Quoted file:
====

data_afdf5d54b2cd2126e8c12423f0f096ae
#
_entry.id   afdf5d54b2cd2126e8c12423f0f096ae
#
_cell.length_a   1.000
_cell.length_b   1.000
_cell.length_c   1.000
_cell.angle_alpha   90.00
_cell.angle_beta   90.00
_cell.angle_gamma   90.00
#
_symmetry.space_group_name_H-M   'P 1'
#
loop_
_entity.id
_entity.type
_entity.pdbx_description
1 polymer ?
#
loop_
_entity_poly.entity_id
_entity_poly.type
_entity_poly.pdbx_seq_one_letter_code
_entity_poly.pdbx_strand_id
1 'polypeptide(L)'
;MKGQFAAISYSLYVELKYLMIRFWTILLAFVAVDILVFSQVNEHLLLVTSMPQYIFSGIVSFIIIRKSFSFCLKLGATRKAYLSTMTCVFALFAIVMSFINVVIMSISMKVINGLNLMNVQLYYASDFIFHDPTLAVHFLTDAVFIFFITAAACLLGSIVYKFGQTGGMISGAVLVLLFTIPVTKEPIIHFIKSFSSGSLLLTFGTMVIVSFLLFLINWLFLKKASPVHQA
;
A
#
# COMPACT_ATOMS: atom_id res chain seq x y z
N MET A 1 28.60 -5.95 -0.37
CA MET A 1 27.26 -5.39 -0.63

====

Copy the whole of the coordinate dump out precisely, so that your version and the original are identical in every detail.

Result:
data_afdf5d54b2cd2126e8c12423f0f096ae
#
_entry.id   afdf5d54b2cd2126e8c12423f0f096ae
#
_cell.length_a   1.000
_cell.length_b   1.000
_cell.length_c   1.000
_cell.angle_alpha   90.00
_cell.angle_beta   90.00
_cell.angle_gamma   90.00
#
_symmetry.space_group_name_H-M   'P 1'
#
loop_
_entity.id
_entity.type
_entity.pdbx_description
1 polymer ?
#
loop_
_entity_poly.entity_id
_entity_poly.type
_entity_poly.pdbx_seq_one_letter_code
_entity_poly.pdbx_strand_id
1 'polypeptide(L)'
;MKGQFAAISYSLYVELKYLMIRFWTILLAFVAVDILVFSQVNEHLLLVTSMPQYIFSGIVSFIIIRKSFSFCLKLGATRKAYLSTMTCVFALFAIVMSFINVVIMSISMKVINGLNLMNVQLYYASDFIFHDPTLAVHFLTDAVFIFFITAAACLLGSIVYKFGQTGGMISGAVLVLLFTIPVTKEPIIHFIKSFSSGSLLLTFGTMVIVSFLLFLINWLFLKKASPVHQA
;
A
#
# COMPACT_ATOMS: atom_id res chain seq x y z
N MET A 1 28.60 -5.95 -0.37
CA MET A 1 27.26 -5.39 -0.63